Proposals to improve the disclosure pilot in the Business and Property Courts have been drawn up amid concerns by lawyers that aspects of the scheme have created a more ‘adversarial environment’ and increased costs.
At a virtual seminar hosted by Opus2 this week to mark the 125th anniversary of the Commercial Court, it emerged that the pilot requirement for parties to agree a ‘list of issues for disclosure’, and decide what type of disclosure will be needed for each issue, is particularly unpopular with lawyers.
Sonia Tolaney QC, chair of the Commercial Bar Association, said the lists of issues for disclosure were ‘highly time consuming to negotiate’, with a steep rise in the number of hours that barristers were now incurring for work done before and during the Case Management Conference (CMC) stage – leading to higher costs. She questioned whether the lists of issues for disclosure added any real value, and suggested they should not be mandatory for every type of case.
Professor Rachael Mulheron of Queen Mary University, who has submitted a monitoring report to the disclosure working group (DWG) based on 700 pages of submissions from 78 fee-earners and firms, added that many respondents were concerned about the ‘artificial’ distinction to be drawn between a list of issues for disclosure, and a list of issues for trial; and lawyers considered that this was being done ‘far too early’ in the litigation process, which was leading to disputes. She added: ‘The menu of models is extremely wide now, but it was the selection of models per issue that many [survey respondents] felt to be generating quite a lot of work. The over-engineering of what disclosure would suit a particular issue was really bogging the litigation down.’
Solicitor and DWG member Ed Crosse pointed out that while the list of issues for disclosure may involve greater costs up front, it could make ‘significant savings’ later on, if parties have identified that only minimum disclosure is needed for many of the issues.
DWG member Mr Justice Robin Knowles acknowledged the need to be ‘practical’, adding that ‘there may be cases in which there’s already a comprehensive list of issues, and one can draw out of that the ones that will be useful as disclosure issues.’ But he added that while lawyers were right to call for flexibility, ‘that won’t lead to the rejection of the idea that issues will be an important guide to disclosure’.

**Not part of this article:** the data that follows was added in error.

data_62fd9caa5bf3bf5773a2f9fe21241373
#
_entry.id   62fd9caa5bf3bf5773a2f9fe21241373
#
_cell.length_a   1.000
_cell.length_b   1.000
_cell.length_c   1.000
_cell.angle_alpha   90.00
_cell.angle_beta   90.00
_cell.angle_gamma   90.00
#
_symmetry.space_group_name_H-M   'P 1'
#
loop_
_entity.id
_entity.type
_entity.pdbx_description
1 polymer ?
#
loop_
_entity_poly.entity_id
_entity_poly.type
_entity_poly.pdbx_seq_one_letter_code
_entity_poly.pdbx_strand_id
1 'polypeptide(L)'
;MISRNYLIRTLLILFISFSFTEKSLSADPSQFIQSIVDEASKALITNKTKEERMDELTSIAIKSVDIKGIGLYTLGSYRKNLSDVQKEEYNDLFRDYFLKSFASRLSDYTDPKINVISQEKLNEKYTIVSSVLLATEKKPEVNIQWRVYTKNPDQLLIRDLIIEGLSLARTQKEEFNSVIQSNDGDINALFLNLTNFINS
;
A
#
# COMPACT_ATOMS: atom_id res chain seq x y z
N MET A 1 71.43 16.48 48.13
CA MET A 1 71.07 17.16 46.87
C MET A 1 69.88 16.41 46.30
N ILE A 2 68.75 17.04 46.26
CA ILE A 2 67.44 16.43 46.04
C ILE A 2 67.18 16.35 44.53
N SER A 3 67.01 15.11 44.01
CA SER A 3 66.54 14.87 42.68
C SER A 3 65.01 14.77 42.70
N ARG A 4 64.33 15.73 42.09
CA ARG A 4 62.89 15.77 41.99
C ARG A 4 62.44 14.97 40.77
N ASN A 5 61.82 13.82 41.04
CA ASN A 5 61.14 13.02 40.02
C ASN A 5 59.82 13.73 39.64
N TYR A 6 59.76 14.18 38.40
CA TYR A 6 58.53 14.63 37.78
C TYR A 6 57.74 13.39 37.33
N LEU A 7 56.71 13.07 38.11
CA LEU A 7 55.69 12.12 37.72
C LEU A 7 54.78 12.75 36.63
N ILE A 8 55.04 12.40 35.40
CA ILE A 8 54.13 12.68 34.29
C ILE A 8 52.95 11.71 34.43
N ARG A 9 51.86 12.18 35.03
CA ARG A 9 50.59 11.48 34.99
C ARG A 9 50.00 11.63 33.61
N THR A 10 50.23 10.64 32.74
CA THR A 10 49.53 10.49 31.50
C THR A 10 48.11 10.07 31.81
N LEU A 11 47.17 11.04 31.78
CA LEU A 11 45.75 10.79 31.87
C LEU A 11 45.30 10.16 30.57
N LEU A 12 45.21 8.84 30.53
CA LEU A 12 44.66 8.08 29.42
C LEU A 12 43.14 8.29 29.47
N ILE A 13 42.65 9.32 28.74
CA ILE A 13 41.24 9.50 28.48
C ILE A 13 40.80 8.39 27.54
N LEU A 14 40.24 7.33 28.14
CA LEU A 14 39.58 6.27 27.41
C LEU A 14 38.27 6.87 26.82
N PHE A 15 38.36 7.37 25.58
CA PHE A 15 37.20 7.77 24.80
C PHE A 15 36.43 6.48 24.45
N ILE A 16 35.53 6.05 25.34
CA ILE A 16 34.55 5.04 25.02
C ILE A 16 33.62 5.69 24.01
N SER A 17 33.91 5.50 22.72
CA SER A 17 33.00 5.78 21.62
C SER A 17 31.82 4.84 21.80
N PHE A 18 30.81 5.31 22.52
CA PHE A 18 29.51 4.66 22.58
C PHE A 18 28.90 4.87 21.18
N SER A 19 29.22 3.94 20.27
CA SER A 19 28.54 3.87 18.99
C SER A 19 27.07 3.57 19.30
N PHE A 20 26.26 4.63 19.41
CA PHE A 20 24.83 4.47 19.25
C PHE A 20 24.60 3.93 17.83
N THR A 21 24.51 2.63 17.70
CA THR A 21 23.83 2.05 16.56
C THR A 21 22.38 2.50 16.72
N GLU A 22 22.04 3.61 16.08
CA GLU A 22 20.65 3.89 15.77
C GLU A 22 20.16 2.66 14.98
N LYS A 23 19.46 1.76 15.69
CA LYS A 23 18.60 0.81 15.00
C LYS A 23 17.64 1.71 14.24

A second thorn in the side of litigators is the pilot’s ‘Disclosure Review Document’ (DRD). Mulheron said lawyers believed the ‘complex document’ was ‘frontloading costs’, with more senior lawyers needing to be involved in preparing it. She added that 78% of CMCs had deployed counsel for DRD-related arguments, which lawyers considered to be ‘developing a much more adversarial environment’.
In response to feedback, the DWG proposes providing guidance on how firms can tailor the DRD to suit the case in hand, and clarifying that lawyers do not need to complete irrelevant parts of the form.
On the positive side, Mulheron said most survey respondents had been ‘very supportive’ of the requirement for initial disclosure of key documents, and the need to consider the use of technology assisted review early on in proceedings; and they had welcomed the new duty of co-operation – even if this wasn’t proving ‘smooth sailing’.
But the academic also reported that lawyers were very concerned about the ‘preservation duties’ contained in the pilot, which oblige parties to send out notices to all current or former employees who may have disclosable documents, to ensure they are not destroyed. This was regarded as particularly difficult in relation to past-employees, who may have moved to a competitor law firm. The DWG’s proposed amendment will limit the duty to send a preservation notice to circumstances where there are ‘reasonable grounds’ to think that the individual has such documents, which are not in the party’s possession.
The DWG also proposes guidance to spell out that ‘Model C’ disclosure, which is currently being overused, should be limited to specific narrow categories and issues.
The DWG’s proposed changes will be put to the Civil Procedure Rule Committee in October or November. The monitoring report by Mulheron, which was completed in February, will be published at the same time.